Do you ever have those times when things in the world affect you more than usual? I’m having one of those times and I’m trying my best not to get overwhelmed. I’m all about a process so the one for this is to write about my thoughts. On Sunday, I posted my ponderings on Facebook and today I’m sharing more thoughts here with you. It feels weird, I’m not gonna lie. But it also brings me peace and, based on some of the comments in FB and in messenger, it seems like I’ve helped others along the way. My old way of being was to retract inward—probably my brain protecting me—and then I’d hunker down. I noticed that the more I did this, the more difficult it was to go back out into the world. Not what I want. Here are my thoughts on why it’s important to resist the urge to hunker down and instead release our thoughts and extend our hands.
Helping is Healing
Deane Root was late to services last week at the Tree of Life Synagogue in Pennsylvania. As he was walking up to the door he heard gun shots and ran back to his car. He was interviewed by CBS News and said that the best response to trauma is to help each other—as he held the hands of his wife and long-time friend. Helping is healing. I’ve heard from countless volunteers that helping someone else makes them feel capable and like their lives matter. It may sound selfish but let’s not judge because we all want to matter even when we’re unsure or in a funk. When we assist someone else we get a new perspective and often appreciation which can be just enough to lift us up, renew our hope, and help us get out of our funk. Think about all the folks who enlisted after 9/11. Instead of allowing hopelessness and hate to rule their lives they decided to defend our country and democracy. Your gesture doesn’t have to be as grand, just share your gifts with another human being and see what happens. Rake the leaves for your busy neighbor. Leave a healthy snack for your postal worker. Write a note to someone you haven’t seen in a while. We all have something to offer the world that can make a positive difference to others.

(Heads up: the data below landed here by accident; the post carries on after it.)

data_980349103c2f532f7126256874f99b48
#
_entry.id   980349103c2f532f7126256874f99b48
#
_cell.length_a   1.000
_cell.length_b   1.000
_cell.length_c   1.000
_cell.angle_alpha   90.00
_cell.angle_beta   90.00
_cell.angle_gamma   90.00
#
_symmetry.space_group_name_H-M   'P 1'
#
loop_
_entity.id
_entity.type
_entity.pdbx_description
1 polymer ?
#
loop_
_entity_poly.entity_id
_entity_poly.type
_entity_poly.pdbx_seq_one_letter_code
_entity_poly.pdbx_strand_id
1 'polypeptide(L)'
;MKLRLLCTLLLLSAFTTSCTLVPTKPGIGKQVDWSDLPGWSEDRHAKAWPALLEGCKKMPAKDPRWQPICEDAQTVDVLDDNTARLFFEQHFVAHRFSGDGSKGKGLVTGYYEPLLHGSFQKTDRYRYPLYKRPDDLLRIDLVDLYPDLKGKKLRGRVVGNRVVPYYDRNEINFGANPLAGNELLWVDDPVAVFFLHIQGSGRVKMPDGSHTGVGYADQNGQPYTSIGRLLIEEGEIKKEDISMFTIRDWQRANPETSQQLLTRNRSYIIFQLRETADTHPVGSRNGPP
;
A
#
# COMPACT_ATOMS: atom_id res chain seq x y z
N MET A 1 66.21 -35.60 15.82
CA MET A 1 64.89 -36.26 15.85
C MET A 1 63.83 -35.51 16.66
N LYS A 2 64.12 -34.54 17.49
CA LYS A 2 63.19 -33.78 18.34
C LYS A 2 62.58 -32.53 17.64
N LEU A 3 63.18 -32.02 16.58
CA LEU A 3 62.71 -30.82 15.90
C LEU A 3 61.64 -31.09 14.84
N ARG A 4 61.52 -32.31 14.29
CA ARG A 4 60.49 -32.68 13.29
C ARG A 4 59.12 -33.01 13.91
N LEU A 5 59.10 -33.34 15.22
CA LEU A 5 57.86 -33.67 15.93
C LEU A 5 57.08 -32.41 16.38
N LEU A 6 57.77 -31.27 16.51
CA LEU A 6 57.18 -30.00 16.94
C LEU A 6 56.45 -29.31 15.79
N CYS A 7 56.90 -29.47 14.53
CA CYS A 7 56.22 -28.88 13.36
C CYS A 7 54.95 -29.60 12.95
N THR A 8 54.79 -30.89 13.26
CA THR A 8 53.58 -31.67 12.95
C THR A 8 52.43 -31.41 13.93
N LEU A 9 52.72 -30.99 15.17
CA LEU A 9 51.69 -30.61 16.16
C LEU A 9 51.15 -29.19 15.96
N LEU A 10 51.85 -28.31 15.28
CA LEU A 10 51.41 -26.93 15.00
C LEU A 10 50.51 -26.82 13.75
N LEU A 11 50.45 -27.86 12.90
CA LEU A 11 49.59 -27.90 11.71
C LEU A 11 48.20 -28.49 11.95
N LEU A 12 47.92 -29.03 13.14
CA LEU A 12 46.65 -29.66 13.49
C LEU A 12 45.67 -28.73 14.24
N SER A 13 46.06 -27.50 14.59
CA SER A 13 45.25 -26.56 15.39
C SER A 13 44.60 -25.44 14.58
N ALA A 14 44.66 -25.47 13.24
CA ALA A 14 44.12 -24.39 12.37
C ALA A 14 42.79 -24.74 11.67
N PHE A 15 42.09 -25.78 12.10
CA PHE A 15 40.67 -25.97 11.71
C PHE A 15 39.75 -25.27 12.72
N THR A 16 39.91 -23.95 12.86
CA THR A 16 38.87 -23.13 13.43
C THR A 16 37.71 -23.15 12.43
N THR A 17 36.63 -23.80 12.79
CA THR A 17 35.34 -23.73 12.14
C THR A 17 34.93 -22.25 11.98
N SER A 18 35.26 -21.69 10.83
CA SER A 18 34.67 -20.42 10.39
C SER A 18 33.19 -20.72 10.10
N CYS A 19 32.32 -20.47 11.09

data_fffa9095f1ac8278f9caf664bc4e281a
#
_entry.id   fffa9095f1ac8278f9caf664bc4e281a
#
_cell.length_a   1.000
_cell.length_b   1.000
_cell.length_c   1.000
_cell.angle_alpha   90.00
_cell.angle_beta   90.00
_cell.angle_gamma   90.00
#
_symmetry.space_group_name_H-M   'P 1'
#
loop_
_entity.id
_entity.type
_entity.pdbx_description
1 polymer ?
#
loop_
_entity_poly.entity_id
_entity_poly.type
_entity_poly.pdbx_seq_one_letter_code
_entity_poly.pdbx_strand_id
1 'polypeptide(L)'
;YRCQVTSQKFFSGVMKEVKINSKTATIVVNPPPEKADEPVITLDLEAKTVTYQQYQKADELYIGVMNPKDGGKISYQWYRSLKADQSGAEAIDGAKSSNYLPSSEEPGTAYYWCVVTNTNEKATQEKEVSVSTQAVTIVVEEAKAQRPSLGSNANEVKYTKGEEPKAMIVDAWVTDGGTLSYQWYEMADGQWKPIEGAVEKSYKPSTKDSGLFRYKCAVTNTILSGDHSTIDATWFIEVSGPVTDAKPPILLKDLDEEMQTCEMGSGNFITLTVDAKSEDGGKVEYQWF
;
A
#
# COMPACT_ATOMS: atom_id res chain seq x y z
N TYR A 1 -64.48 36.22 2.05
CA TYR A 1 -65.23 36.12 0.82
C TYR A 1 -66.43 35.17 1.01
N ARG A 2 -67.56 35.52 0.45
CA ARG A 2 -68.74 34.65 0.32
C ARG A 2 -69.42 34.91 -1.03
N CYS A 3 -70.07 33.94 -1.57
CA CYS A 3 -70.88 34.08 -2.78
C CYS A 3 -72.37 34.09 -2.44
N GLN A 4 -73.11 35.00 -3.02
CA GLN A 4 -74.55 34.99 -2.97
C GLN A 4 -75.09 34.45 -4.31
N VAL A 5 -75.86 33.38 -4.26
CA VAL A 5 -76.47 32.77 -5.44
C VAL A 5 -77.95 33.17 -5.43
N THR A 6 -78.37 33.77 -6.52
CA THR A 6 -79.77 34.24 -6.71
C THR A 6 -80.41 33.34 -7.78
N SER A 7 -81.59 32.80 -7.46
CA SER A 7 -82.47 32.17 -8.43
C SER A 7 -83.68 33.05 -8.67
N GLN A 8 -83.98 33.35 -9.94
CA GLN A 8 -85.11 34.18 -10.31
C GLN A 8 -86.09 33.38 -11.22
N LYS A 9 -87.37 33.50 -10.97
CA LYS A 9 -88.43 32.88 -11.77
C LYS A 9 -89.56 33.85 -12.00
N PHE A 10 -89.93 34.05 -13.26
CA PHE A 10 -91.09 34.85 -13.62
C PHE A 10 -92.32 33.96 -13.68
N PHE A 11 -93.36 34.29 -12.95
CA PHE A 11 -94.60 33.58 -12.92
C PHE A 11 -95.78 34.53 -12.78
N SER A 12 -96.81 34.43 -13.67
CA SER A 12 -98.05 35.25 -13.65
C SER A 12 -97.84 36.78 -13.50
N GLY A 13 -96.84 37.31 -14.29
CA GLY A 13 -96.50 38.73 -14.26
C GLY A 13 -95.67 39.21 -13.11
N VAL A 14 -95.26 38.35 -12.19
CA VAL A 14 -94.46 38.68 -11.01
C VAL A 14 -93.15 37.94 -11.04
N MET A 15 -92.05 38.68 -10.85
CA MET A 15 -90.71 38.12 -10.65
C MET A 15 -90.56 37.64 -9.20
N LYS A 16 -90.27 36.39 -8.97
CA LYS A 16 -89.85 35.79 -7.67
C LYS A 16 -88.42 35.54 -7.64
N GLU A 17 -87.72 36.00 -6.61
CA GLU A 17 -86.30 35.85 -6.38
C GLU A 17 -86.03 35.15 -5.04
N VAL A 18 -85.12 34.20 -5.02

It’s easy for our minds to race and repeat and overthink. I once had a therapist who was shocked at how fast my mind raced through thoughts and asked me how I wasn’t curled up in a ball under the covers. True Story. I work hard to disrupt my unproductive thought patterns and one of the ways I do this is with compassion—for myself and others. I do two things when I find myself in a conversation with a difficult person:
- Show compassion for myself—I tell myself, “Breathe. This is a normal reaction to someone you find difficult. You’ve handled these folks in the past just fine and will do so again.”
- Show compassion for the other person—I tell myself, “Whoa, I’ve hit a nerve! I know how frustrating that can be. Really listen to understand her needs and wishes—find common ground.”
This breaks-up my negative thoughts, preventing me from overthinking and overreacting. I focus on breathing and active listening instead. Giving my brain a couple of jobs while also tapping into my human experience keeps me calmer. I have a clearer mind the calmer I am which makes a difficult interaction go a little smoother. Plus, if I don’t say anything I regret, then I don’t have anything to stew over. Less stewing is great for me! This doesn’t happen overnight, by the way—it’s a skill that requires frequent use and practice just like any other. Here’s an interesting article to get you started!
Putting ourselves out there, particularly when we feel overwhelmed and vulnerable, is hard. Thing is, we’re not alone. There are people experiencing something similar, there are folks who love us and want to support us, and there are those who want to share in this crazy human experience. If we don’t share we can be overcome by fear, hopelessness, anger, anxiety and a host of other things that hold us back from being our best selves. Sharing is not just for at home or among close friends; it’s for everywhere. You never know who you may inspire. Get out there!